Agile Methodology & PCI DSS Standards

How did Preludd Payment Services implement and adapt its Agile Methodology within the framework of the PCI DSS standard?

Preludd Preludd Payment Services is a Payment service provider connecting POS terminals to acquiers. We are providing technologies & services to e-commerce PSP to enable them to become fully omnichannel. A card present expertise with more than 220 000 connected POS

Since its creation, the design of Preludd solutions has been based on feedback from the field and the needs of our customers to guarantee compliance of the solutions with market expectations and optimal satisfaction of our customers and partners.

We are keen to develop our solution regularly to gradually integrate customer requests and developments specific to the growth of the company and our production tool.

Therefore, we respect our commitment with the implementation of an organization that allows us, each month, to make new “deliveries”, fruits of the monthly labour of our technical team.

Some of these new features are visible, they make it possible to develop our portal, in particular by facilitating its daily use and by providing new functionalities. Other new features are less visible to the customer and aim to improve the overall quality of our solutions, to develop the tools, to do in-depth work on the architecture of the platform in order to make it ever more efficient and qualitative.

PCI security standars council

The PCI-DSS Standards

The card payment sector is governed by the PCI DSS Standards, with the edition of standards to be respected. Depending on the business and the number of card payments processed, the level of requirement is more or less high.

The acronym PCI DSS (Payment Card Industry Data Security Standard) designates the data security standards applicable to the payment card industry. It is an international standard which aims to combat security incidents concerning card data payment, in particular to prevent fraud.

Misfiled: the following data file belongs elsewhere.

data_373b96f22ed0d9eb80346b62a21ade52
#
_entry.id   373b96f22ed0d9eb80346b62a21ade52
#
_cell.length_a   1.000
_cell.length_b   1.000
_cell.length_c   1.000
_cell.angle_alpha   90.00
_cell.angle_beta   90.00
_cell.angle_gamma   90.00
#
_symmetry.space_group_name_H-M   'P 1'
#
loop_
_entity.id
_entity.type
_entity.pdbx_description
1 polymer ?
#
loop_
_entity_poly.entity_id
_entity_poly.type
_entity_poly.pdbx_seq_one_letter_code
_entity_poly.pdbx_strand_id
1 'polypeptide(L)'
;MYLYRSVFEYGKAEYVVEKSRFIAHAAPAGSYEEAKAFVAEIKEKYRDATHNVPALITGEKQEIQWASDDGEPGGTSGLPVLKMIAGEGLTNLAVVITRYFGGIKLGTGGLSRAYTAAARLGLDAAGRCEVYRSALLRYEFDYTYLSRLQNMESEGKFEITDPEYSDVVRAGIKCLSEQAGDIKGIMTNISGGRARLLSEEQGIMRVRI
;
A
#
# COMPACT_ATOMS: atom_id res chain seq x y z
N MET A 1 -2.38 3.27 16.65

As a payment gateway, Preludd must comply with PCI DSS standards at the highest level and pass an annual audit to benefit from approval. Compliance with this standard makes it possible to verify that the control points are well implemented and that they are effective for the protection of bank card data.

Given the high sensitivity of card data, the implementation of data protection and data access procedures is very strict. It requires significant human and software investment and brings a restrictive, but necessary, rigidity to the organization.

The Agile Methodology

The AGILE Methodology is a project management methodology. There are actually several methods that all have one thing in common: they come from the Agile Manifesto. This manifesto, published by two software development experts in the 2000s, comes from a need to improve the management of software development. The purpose of this manifesto is therefore to improve their process and reduce their failure rate

This methodology is customer based. It is a different way of approaching software development. Since then, all methods that fit into the philosophy of this manifesto are called agile methods.


At Preludd, the software life cycle is based on an Agile Methodology called “Scrum“. This approach, known to be fast and flexible for the development of new solutions, is characterized by steps that detail and prioritise the product up to its fulfilment.

You will surely have understood that the PCI DSS standards have considerably influenced the Agile approach that we wanted to put in place for the development of our solutions.

Adapt Agile Scrum Methodology to PCI DSS Standards

Scrum methods

The challenge was to adapt the Agile Methodology so that it could correspond to the PCI requirements: to detail as much as possible each stage of the development, to ensure a fine and secure follow-up, while keeping the customer at the center of the process.